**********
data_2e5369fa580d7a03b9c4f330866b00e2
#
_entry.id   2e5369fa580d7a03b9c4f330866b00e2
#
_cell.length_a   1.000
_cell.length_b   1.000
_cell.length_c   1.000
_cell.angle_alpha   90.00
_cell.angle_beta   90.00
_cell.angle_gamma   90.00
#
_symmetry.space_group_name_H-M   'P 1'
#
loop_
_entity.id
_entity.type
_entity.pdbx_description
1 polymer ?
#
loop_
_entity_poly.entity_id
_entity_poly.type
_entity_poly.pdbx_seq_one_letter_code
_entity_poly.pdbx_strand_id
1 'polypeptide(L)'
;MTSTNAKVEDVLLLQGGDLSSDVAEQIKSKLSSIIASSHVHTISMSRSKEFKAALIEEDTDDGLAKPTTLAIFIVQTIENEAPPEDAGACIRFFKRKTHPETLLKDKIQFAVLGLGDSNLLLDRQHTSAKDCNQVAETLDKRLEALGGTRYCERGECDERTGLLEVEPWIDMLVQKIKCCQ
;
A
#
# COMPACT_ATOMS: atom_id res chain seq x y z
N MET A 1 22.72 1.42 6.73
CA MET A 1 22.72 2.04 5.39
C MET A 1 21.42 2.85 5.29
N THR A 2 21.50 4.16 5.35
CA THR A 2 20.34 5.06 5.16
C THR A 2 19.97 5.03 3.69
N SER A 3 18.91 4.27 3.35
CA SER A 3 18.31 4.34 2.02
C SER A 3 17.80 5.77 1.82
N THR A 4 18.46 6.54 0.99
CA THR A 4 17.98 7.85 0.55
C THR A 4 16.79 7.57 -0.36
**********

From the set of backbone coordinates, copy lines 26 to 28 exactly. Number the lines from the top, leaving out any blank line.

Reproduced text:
;MTSTNAKVEDVLLLQGGDLSSDVAEQIKSKLSSIIASSHVHTISMSRSKEFKAALIEEDTDDGLAKPTTLAIFIVQTIENEAPPEDAGACIRFFKRKTHPETLLKDKIQFAVLGLGDSNLLLDRQHTSAKDCNQVAETLDKRLEALGGTRYCERGECDERTGLLEVEPWIDMLVQKIKCCQ
;
A